At its highest level, Enslaved seems to be a game determined to make me actively dislike it. Let’s start with the concept: you play as a rippling, shirtless, tribally-tattooed, spiky-haired “brutish loner” named of all things Monkey, and escort a girl named Trip across a post-apocalyptic jungle version of New York City ravaged by futuristic robot overlords. I can only assume that the monkey reference is an attempt to painfully spell out the sensitive-meathead-hunk angle the writers were working with, but I generally prefer my main characters to be more James Bond than Tarzan. The whole concept sounds like a big ol’ “yuck” in my book. So how did this game free me of my strong preconceptions and emerge as one of my favorite games of the year?
Enslaved won me over due to its well-thought-out script (a reimagining of the literary classic Journey to the West) featuring believable characters, and by wrapping that story in gameplay reminiscent of some of my all-time favorite games. I see a healthy dose of Uncharted’s environmental traversal in here, a little Ico-style puzzle elements, some Beyond Good & Evil themes, and (since the game is developed by Ninja Theory) Heavenly Sword-inspired combat. I found the pacing entirely engaging as Enslaved gets all of these aspects working in a coherent storyline that make it very hard to set the controller down. In fact, I played through all eight and a half hours of the game in one day. The story penned by Alex Garland (28 Days Later) is not only excellently portrayed through Andy Serkis’ (Gollum from Lord of the Rings) motion-capture and voicework, but through the gameplay revolving around the reluctant teamwork between Monkey and Trip. The fact that Ninja Theory develops some of the most detailed facial expressions seen so far in the video game world certainly doesn’t hurt matters either.
As the subtitle suggests, Enslaved really feels like an odyssey as Monkey and Trip journey across exotic and dangerous locales. Where most games in this genre have you exploring ancient ruins, this game expands the concept by having you navigate the stunning vistas of the decrepit remains of modern day New York City. The sense of scale in the environments is wonderful and the camera adjusts to capture every moment in the most cinematic way possible. This is especially true during several “holy crap” climbing sequences where structures are collapsing beneath your hands. Speaking of hands, some may feel that Enslaved holds the players’ hand too tightly in the platforming as jumps can usually only be made if they are going to be successful and get you to the next grapple point or safe footing. As for me, I enjoyed the guided experience that shielded me from frustration and allowed me to focus on the task at hand – getting Monkey and the less agile Trip past the current obstacle and on to the next.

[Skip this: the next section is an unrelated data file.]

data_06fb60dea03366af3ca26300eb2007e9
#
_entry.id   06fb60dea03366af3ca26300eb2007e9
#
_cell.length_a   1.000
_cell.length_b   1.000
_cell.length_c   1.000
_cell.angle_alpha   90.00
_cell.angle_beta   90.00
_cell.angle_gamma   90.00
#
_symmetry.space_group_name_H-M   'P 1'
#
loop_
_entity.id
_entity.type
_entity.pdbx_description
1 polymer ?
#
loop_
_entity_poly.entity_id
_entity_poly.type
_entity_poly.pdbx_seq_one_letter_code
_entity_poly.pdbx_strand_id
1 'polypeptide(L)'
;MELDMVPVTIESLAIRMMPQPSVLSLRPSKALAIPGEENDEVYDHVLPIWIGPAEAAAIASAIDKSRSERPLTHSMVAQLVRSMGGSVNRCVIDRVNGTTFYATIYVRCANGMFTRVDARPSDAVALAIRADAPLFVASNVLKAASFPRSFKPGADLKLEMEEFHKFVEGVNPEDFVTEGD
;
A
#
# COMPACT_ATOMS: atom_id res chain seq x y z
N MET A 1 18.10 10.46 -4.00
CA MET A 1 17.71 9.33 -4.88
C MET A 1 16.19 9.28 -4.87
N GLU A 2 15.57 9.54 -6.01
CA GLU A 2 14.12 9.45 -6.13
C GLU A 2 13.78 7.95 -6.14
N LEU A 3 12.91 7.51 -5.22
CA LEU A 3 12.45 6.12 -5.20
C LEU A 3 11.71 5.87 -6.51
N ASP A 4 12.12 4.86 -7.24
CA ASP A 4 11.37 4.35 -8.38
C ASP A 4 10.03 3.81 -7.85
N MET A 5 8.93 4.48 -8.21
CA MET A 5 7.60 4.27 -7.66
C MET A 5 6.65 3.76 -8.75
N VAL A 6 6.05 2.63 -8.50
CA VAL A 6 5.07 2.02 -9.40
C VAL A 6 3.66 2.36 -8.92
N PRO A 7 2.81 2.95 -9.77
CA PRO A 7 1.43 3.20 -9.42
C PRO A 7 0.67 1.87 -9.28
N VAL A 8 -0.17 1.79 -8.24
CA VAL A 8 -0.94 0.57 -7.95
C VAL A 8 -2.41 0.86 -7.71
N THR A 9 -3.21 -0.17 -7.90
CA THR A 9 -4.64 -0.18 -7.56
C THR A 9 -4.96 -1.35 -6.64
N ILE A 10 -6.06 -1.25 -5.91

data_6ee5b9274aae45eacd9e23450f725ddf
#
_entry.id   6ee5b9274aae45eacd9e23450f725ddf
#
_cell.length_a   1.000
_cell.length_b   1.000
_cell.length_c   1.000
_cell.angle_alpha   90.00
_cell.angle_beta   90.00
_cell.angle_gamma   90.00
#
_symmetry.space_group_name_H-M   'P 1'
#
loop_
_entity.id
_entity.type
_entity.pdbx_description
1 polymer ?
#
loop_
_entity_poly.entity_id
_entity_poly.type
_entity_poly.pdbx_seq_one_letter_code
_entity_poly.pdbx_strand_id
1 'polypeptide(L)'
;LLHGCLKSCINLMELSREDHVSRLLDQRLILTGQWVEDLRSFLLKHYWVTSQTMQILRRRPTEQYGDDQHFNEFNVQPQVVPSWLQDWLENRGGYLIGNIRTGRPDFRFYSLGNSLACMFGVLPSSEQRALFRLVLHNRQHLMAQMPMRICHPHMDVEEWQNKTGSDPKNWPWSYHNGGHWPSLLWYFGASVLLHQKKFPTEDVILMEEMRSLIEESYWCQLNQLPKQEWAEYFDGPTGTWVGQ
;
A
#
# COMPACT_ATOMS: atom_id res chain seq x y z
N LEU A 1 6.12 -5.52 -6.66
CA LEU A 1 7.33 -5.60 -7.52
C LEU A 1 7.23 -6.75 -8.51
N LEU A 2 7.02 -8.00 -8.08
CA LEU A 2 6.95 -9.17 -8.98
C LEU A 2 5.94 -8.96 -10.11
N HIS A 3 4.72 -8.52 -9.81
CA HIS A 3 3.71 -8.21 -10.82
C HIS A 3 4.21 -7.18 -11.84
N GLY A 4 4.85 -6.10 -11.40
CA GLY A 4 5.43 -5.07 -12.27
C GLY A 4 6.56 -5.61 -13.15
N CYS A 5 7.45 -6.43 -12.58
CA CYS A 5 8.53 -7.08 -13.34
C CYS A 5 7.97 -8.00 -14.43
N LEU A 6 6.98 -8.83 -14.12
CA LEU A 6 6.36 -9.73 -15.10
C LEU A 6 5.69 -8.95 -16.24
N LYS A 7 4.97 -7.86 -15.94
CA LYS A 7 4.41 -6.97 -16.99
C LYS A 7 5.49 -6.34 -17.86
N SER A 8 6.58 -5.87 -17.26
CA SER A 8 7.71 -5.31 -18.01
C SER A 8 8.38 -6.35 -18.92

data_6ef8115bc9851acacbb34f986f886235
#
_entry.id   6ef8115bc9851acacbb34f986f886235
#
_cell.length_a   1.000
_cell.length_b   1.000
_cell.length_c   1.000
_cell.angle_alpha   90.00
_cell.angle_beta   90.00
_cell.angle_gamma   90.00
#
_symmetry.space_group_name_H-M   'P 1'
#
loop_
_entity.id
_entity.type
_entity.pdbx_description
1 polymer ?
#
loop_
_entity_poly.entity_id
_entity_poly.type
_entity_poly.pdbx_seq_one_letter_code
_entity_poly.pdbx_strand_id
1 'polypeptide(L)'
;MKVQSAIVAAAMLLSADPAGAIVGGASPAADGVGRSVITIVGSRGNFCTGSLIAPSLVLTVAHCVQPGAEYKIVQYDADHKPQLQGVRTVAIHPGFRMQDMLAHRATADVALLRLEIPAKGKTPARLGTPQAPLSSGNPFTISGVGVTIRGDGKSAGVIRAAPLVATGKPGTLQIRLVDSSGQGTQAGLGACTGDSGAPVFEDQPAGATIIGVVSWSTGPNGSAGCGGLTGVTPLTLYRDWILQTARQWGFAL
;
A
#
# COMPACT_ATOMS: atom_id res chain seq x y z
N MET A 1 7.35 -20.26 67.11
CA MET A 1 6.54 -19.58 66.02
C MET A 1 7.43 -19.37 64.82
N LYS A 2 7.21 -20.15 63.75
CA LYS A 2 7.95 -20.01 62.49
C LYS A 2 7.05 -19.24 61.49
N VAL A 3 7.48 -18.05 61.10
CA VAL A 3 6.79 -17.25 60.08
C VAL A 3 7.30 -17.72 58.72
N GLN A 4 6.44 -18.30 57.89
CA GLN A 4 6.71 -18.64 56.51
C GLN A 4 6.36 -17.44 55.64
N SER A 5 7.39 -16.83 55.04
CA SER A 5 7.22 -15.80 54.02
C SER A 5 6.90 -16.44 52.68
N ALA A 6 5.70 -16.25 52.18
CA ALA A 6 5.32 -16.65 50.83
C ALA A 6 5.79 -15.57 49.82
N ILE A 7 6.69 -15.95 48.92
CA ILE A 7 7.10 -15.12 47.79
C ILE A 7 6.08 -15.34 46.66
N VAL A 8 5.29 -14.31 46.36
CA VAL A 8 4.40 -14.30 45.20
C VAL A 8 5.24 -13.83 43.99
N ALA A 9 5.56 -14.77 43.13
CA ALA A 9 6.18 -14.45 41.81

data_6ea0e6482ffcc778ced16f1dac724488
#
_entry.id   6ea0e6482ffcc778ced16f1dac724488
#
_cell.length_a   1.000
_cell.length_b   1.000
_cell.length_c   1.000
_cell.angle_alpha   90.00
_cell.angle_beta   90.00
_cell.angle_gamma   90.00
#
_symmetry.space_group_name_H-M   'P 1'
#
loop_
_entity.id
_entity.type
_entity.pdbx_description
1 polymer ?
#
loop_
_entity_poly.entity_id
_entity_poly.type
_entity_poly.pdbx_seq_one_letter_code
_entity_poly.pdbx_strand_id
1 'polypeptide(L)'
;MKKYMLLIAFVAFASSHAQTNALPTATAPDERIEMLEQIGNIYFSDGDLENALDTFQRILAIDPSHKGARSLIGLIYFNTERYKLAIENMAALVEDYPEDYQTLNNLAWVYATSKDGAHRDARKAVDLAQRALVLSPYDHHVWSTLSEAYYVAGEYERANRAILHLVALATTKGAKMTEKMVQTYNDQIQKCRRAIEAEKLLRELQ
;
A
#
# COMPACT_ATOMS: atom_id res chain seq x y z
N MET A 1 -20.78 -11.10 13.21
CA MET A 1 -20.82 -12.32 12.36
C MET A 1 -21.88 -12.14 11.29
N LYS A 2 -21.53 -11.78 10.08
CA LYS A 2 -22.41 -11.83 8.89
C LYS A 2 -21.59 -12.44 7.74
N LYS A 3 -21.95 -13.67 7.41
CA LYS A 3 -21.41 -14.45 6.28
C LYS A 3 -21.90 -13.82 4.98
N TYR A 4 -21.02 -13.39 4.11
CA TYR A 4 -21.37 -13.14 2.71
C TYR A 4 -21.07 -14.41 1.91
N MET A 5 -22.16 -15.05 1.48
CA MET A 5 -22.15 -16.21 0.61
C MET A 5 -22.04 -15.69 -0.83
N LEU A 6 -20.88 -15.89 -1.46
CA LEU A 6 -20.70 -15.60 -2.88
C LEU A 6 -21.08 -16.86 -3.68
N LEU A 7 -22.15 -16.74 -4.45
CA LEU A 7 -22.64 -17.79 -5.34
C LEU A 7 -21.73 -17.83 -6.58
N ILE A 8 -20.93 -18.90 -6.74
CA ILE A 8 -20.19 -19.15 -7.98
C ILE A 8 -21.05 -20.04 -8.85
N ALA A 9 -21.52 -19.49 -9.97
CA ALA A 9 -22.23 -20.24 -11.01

That next endeavor seemed to always be a surprise and since I don’t want to spoil the experience, I’ll be intentionally vague. There are melee combat moments with Monkey’s staff, there are ranged shooting sections, there’s hoverboard riding, there’s puzzle-solving, and there’s boss battles. While my description sounds like a list of amenities at a high class resort and some of the melee combat could be smoother and more exotic, for the most part, dodging, blocking, and countering is all here. It can get frustrating when your timing is off and it starts to seem like every mech the game throws at you has an annoying shield which requires you to attack them from behind. Fortunately, getting close enough to melee the enemies that have you pinned down with gunfire is far more enjoyable. While Trip can’t directly attack mechs, you can have her deploy a timed distraction that draws their fire, allowing Monkey to quickly climb and swing his way to flank the enemies. This tactic pops up from time to time and is just one example of the characters’ co-dependence.
Throughout the game, Monkey can beef up his health, defense, and combat skills by cashing in Tech Orbs hidden around the levels and from exploded mechs. While this invites you to explore every inch of the environments, at the same time it borders on unnecessary filler when a good portion of the orbs are simply placed in out of the way corners. That might seem like an odd complaint, but when the game has so much momentum wanting you to move forward, it briefly took me out of the experience to take a timeout to collect orbs. Additional issues with the game include drops in frame rate, some visual stuttering, and unexplainable moments where Monkey isn’t responsive.
These bumps in the road shouldn’t keep anyone from experiencing the journey that Enslaved offers. It really hits all the right notes for me. The storytelling is among the best in videogames, hitting on a wide array of emotions and bringing out humanity in the bond between Monkey and Trip. All the while, the gameplay incorporates well into the story and consistently presents the player with unique and visually compelling experiences. To take a game that I clearly wanted to hate and turn it into something I loved means this title is a gaming odyssey that shouldn’t be missed.
Outstanding | Very Good | Fair | Poor | Awful
Recommended Buy Price: $50.00
Current MSRP: $59.99
Enslaved: Odyssey to the West was provided for review by Namco Bandai. I completed the campaign in eight and a half hours accumulating 31 out of 48 Achievements for 580 GamerScore. Enslaved: Odyssey to the West is also available for PlayStation 3